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The Honourable Charles Douglas Smith
Governor from 5 August 1812 to 19 April 1824



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Charles Douglass Smith was the fourth Governor of Prince Edward Island since the creation of the Colony in 1763. Governor Charles Douglass Smith was born in 1761 in England. He was the eldest son of John Smith and Mary Wilkinson and in 1790 he married Frances Woodcock and they had at least four sons and four daughters.

His military career started when he entered the 1st Horse as a cornet in 1776 and later transferred to the 22nd Light Dragoons as a lieutenant in 1779. He also served for a time in the Thirteen Colonies and became a captain in 1782, but was placed on half pay when the regiment was disbanded the following year. In 1795, he resumed active service in the 32nd Light Dragoons and in 1796 transferred to the 21st Light Dragoons but was again placed on half pay in 1798. He had risen in the army to become major in 1794 and a lieutenant-colonel in 1798. His brother, William Sydney Smith, had influence with Lord Bathurst, the Secretary of State for War and the Colonies and in 1812 Lord Bathurst was seeking "an Active and Efficient Officer" to replace Joseph Frederick Wallet DesBarres as Governor for Prince Edward Island and Smith was appointed Governor on 5 August 1812.

Smith arrived in Halifax, Nova Scotia, on December 29th and remained in Halifax for the remainder of the winter. He assumed control of the government on 24 July 1813. Governor Smith convened the General Assembly in November, 1813. The Assembly would not approve his revised Militia Act and, for the following two years, he fought in vain to have the local garrison under his command. When his authority to revise the militia regulations was challenged and a number of militia units refused to obey his orders during a parade on 2 November 1815, he ordered George Wright, a militia officer, to punish his men for insubordination. Wright resigned his commission rather than carry out this order. Smith tried to dismiss him from the Council as well as the new Chief Justice, Thomas Tremlett, for refusing to "do his duty" in quelling the disturbances, and when Captain Charles Barrington, whom Smith had instructed "to have his ammunition ready" would not use the regular troops against the militia, Smith placed him under arrest. In 1816, Barrington was released and Sir John Coape Sherbrooke, Commander of the Forces in the Atlantic region, who reduced the local garrison from a company to a mere 22 men because of Smith's tendency "to interfere unsuccessfully with the troops". This action served merely to increase Smith's fears. He compelled the militia to mount a permanent guard, winter and summer, outside the officer's barracks, which he had sequestered upon his arrival for an official residence, and he repeatedly appealed, without success, for a larger garrison to protect him against threats that appear to have existed only in his mind.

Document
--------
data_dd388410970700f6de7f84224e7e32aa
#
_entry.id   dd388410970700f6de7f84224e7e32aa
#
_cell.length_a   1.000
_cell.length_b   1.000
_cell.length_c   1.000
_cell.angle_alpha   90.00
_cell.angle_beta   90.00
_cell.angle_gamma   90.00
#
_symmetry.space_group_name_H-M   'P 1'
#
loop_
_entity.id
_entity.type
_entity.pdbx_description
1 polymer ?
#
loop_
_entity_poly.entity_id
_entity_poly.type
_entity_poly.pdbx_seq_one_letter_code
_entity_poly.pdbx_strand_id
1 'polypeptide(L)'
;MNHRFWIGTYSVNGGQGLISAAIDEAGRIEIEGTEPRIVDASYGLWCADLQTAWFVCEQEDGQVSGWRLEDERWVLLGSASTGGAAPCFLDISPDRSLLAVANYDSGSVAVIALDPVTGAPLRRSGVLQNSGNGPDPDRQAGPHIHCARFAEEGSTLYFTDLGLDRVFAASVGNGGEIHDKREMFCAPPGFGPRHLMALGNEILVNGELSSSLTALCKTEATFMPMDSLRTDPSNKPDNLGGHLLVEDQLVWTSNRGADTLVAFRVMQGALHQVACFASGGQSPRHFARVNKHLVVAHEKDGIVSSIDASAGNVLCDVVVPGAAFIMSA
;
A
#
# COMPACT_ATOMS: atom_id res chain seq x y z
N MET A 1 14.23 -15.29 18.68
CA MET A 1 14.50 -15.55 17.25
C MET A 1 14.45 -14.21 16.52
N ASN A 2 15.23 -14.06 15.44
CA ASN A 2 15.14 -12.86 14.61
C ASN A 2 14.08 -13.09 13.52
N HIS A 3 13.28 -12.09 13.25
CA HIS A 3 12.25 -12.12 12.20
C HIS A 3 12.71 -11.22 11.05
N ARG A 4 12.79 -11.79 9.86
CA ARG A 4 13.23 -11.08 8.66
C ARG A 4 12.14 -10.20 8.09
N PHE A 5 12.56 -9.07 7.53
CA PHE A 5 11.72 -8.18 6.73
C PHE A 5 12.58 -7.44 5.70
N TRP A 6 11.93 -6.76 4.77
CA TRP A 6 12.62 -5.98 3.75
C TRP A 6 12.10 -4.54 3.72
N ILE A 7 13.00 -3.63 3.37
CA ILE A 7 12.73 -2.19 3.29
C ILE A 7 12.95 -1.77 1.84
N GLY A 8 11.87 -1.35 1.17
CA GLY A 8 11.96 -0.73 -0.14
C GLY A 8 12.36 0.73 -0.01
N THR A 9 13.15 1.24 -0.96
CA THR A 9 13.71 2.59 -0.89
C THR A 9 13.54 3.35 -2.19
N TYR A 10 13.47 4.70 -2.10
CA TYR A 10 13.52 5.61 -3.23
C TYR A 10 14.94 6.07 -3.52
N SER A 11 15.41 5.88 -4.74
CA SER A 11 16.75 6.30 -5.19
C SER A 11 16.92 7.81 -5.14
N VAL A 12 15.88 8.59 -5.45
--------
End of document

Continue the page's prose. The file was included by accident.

In June 1820 Smith called another general election but when the Assembly met on 25 July 1820 and prepared an address criticizing his arbitrary actions, he prorogued the House on August 10 and proclaimed "there is no necessity for calling a General Assembly for Years". Because of the productivity of various permanent revenue acts placed at the government's disposal many years earlier, the Provincial Treasury had a steady increasing surplus. By the end of his tenure the Island Council had become, as his critics alleged, a body lacking "weight and influence".

Smith treated the Island as if it were a large country estate and its people as if they were his tenants. He tackled the land question in such a clumsy way that he provided the proprietors with additional reasons to argue that they were justified in not living up to their commitments because of the misgovernment of the Island, and thus he may have delayed a more substantial reform of the landholding system.

When Thomas Heath Haviland received latter appointments and applied for a leave of absence, Smith forced him to appoint his son Henry, who was not yet 19, as his deputy. Smith's son-in-law, John Edward Carmichael, would become Acting Receiver General of quit rents, Colonial Secretary, Registrar, and the Clerk of the Council. Another son-in-law, Ambrose Lane, was appointed Registrar and Master of the Court of Chancery and was given a seat on the Council. Son John Spencer Smith became Collector of Impost and son, George Sidney Smith, acted as his father's Private Secretary. Towards the end of his career on Prince Edward Island, Smith became a recluse, surrounded by his relatives and a handful of sycophants. Smith died on 19 February 1855 in Dawlish, England.

Photograph courtesy of PEI Public Archives and Records Office, Reference Number 2320/60-3


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